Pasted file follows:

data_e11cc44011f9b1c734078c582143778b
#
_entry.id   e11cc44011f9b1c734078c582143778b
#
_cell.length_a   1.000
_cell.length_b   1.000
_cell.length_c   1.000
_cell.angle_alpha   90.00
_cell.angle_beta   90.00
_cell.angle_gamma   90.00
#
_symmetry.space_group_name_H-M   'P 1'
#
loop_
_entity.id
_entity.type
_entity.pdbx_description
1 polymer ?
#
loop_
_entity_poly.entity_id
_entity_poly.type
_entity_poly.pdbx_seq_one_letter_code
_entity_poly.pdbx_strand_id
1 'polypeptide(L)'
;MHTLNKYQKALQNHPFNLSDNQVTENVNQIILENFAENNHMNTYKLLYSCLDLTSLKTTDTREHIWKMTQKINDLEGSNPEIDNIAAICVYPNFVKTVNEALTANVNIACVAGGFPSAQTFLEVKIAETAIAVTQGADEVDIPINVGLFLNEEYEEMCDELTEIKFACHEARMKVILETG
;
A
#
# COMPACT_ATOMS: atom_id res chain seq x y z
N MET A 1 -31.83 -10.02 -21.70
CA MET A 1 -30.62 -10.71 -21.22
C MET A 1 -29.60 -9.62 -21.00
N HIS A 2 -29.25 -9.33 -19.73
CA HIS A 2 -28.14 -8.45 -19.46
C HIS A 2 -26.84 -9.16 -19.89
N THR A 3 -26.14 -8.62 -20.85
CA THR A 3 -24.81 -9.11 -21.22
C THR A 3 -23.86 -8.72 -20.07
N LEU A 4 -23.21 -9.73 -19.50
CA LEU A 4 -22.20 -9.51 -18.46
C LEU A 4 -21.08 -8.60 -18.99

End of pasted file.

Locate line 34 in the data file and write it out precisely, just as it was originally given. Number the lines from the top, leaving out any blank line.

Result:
N HIS A 2 -29.25 -9.33 -19.73